What a shot. Read on…
Lartigue’s racing car
This is one of Lartigue‘s most well-known photographs depicting a racing car and spectators. I recently found this explanation of the optical distortion that made this image so famous. It is apparently down to the comparatively slow shutter speed on his large-format camera that opened from bottom up as he panned the camera…
…and here is the undistorted version if Jacques’ shutter had been faster and he had not panned…
Laser-sintered and vacuum cast polyamide on raw oak – 27cm in height – Edition of three.
New research suggests our brains delete information at an ‘extraordinarily high’ rate.
The mysteries of the brain may be virtually endless, but a team of researchers from two institutes in Göttingen, Germany now claim to have an answer for at least one question that has remained a puzzle: just how fast does the brain forget information?
Read more at Engadget here
One of the Green Camp staff just walked past my chair and dropped this in my lap and with no explanation walked off. It is piping hot chocolate freshly made by the kids in their chocolate making class – oh and they also made the banana leaf vessel and spoon.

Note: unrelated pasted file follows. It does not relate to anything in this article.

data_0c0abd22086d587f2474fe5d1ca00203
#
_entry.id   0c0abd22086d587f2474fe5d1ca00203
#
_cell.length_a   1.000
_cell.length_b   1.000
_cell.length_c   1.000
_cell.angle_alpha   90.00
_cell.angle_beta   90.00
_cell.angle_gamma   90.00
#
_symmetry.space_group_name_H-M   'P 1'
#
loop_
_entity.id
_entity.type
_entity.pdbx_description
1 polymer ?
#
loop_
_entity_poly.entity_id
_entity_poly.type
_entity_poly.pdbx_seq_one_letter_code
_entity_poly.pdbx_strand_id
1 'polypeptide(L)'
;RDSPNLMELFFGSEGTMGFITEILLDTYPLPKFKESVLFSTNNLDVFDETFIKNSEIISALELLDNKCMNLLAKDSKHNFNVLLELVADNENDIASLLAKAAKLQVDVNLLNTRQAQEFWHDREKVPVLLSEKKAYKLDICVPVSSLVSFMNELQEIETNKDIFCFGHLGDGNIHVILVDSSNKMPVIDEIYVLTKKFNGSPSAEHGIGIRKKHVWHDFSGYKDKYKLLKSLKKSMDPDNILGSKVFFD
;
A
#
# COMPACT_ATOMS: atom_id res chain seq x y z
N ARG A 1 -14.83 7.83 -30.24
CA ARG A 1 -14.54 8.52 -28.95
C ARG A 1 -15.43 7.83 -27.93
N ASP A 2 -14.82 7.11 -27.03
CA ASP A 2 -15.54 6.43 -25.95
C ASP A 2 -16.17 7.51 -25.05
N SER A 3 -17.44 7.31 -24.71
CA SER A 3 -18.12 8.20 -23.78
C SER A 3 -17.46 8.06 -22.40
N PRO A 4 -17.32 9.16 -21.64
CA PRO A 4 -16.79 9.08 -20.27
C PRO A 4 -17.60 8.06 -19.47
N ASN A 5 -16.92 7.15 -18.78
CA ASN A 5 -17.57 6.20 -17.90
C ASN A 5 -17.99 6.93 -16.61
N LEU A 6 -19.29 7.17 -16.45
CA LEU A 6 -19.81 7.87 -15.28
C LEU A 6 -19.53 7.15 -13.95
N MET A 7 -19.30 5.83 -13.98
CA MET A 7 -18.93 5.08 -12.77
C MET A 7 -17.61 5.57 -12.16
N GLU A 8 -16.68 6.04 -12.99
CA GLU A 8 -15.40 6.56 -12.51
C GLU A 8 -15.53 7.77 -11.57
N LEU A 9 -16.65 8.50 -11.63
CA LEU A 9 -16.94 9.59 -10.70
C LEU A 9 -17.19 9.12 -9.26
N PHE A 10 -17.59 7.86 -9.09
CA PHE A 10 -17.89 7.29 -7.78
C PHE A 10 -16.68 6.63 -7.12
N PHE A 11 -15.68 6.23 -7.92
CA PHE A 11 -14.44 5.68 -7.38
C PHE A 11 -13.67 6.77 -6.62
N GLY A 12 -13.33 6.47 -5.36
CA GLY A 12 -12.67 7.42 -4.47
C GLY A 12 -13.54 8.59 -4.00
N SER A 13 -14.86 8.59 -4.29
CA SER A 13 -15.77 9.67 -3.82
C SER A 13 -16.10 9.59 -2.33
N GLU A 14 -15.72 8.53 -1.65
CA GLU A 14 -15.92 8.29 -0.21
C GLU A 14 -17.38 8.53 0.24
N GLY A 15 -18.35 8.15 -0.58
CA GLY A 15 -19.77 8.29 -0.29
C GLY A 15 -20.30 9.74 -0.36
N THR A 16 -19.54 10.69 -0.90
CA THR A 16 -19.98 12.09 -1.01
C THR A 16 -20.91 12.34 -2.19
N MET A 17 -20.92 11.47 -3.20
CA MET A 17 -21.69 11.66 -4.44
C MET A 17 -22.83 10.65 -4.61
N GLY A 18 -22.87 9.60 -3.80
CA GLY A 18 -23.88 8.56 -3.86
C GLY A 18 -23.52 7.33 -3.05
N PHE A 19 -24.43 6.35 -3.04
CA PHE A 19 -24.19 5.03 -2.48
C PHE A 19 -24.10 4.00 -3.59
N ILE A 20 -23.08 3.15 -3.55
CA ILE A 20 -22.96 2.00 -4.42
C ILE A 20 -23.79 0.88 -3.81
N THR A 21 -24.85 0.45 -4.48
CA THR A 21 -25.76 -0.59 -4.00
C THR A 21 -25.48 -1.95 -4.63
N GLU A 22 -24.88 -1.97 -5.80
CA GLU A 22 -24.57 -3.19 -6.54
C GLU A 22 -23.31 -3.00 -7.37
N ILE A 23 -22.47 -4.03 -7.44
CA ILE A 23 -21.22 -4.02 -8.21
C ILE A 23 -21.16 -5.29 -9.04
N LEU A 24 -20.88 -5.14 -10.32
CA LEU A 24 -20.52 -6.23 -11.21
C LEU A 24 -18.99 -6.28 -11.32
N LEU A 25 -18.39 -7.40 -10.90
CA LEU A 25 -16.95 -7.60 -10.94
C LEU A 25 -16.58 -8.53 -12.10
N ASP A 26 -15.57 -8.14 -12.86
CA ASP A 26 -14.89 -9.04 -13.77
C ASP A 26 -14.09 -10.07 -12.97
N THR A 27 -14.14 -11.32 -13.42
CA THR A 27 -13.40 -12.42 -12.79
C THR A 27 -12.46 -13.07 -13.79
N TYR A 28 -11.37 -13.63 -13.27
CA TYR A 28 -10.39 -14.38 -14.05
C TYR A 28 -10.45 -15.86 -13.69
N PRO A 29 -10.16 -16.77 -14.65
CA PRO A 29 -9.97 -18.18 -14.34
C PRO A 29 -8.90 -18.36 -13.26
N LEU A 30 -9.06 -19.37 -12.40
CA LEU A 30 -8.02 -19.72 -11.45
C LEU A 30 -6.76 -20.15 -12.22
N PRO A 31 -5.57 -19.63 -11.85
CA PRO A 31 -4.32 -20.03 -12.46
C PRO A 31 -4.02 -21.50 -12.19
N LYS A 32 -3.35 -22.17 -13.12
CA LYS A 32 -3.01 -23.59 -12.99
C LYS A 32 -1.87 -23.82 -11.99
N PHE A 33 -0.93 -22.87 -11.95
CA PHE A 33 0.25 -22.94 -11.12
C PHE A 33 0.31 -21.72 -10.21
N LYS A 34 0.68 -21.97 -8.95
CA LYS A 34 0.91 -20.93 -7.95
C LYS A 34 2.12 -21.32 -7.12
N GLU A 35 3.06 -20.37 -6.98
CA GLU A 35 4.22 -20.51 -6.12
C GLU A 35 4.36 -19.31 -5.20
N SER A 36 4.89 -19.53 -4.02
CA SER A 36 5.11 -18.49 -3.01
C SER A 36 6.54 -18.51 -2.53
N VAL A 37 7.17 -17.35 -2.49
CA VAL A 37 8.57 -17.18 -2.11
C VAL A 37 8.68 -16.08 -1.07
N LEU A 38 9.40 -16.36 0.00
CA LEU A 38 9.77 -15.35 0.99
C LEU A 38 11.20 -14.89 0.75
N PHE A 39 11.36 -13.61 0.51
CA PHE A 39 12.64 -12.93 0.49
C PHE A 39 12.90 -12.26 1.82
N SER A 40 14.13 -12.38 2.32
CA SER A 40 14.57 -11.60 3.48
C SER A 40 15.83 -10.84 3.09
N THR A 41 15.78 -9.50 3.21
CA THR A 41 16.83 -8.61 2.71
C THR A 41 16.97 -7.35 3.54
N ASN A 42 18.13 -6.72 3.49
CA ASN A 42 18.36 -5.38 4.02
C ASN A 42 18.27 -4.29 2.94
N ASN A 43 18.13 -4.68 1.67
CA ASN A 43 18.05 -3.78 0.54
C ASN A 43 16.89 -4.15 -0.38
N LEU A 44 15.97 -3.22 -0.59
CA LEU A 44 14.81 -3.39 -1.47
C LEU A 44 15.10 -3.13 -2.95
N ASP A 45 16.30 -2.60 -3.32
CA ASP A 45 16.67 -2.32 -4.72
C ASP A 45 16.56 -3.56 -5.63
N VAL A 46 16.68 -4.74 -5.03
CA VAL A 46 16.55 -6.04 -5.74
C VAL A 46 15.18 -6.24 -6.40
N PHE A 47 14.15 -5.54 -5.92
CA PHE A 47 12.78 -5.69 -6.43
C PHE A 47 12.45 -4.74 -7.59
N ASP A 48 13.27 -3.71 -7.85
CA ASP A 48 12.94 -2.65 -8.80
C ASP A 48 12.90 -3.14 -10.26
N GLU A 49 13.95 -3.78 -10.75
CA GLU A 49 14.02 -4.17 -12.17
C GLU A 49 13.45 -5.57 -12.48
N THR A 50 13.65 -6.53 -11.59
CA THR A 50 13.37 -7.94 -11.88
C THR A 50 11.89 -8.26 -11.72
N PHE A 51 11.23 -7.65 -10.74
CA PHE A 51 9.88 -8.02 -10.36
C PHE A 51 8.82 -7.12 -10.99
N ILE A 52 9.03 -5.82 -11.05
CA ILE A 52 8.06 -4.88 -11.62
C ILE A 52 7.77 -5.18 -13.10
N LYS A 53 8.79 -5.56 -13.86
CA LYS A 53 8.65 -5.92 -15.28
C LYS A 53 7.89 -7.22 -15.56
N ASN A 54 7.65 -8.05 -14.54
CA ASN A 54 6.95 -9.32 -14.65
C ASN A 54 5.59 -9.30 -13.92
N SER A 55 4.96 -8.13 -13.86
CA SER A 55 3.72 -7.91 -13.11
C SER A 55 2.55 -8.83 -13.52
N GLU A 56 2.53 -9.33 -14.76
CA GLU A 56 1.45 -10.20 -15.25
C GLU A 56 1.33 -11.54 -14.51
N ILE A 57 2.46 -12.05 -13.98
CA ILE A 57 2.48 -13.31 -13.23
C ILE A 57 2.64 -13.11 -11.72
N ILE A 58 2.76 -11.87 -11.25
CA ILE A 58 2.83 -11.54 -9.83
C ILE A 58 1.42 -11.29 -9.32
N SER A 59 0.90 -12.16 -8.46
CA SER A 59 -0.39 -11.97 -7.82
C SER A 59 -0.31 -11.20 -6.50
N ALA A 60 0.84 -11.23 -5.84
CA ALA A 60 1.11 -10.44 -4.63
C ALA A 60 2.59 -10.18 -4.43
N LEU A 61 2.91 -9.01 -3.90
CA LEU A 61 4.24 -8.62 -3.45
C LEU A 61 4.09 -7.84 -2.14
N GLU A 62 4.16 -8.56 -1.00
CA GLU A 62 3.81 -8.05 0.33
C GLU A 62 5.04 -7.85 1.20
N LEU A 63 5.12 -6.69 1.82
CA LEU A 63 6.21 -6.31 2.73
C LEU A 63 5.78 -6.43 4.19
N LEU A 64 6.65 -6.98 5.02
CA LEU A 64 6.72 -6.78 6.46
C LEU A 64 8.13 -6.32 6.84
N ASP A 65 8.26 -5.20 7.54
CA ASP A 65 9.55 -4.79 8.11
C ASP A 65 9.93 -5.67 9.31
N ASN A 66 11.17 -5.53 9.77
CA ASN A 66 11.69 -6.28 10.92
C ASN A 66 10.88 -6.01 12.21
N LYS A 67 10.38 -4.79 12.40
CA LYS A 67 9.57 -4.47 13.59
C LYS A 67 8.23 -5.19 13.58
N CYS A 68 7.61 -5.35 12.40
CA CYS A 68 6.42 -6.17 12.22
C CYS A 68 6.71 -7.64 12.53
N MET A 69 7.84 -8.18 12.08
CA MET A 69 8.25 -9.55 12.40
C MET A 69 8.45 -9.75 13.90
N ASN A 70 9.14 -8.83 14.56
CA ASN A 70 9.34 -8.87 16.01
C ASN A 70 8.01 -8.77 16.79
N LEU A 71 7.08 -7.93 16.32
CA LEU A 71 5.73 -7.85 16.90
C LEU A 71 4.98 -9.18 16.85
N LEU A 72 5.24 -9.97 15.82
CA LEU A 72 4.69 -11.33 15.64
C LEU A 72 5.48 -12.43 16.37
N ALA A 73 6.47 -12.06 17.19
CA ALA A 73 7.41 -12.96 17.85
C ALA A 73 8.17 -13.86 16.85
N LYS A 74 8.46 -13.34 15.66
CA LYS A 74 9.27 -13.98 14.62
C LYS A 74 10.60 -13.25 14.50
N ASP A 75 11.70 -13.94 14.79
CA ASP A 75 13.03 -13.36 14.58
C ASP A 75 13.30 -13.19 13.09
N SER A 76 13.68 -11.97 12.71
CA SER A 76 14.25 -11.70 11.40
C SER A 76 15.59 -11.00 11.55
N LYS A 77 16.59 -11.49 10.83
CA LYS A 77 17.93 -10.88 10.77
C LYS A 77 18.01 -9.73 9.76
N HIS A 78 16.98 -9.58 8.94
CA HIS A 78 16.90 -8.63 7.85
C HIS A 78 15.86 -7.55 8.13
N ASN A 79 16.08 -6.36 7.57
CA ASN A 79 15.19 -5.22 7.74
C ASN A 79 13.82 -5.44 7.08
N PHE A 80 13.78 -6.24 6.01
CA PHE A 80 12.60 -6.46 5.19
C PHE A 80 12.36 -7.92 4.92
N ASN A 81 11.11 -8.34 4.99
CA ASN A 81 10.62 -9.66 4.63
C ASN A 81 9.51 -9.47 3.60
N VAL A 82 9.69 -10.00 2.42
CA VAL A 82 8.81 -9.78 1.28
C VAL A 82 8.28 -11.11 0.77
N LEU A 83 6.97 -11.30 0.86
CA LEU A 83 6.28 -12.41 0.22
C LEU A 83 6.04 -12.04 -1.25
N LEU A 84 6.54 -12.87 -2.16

no more words now… must concentrate… on… chocolate
Not wanting to make light in any way of such an horrific incident but…
…way to go Gooogle Ads
I treated myself to banana and coconut pancakes with passionfruit syrup for breakfast this morning
The length of my fingernail, this stunning little bug looking like a gold-tipped havana landed on my screen earlier.
This is one of Lartigue‘s most well-known photographs depicting a racing car and spectators. I recently found this explanation of the optical distortion that made this image so famous. It is apparently down to the comparatively slow shutter speed on his large-format camera that opened from bottom up as he panned the camera Read on…
Another cracking find in Singapore – and just over the road from Books Actually – it has a lovely collection of vintage clothes, accessories and emphemera like this jar from Roswell. Honest.
Surely one of the great product designs of my generation, the Technics 1200 is finally being EOL’d by Panasonic. A sad day indeed.
As a true mark of its quality, this is one of the few things I have bought four times in my life, spanning two decades and always bought the same version. They are a brilliant example of the balance between strength, durability and delicate precision.
Somehow this just does not appeal
At least they’re honest
Part of the reason I now have to move here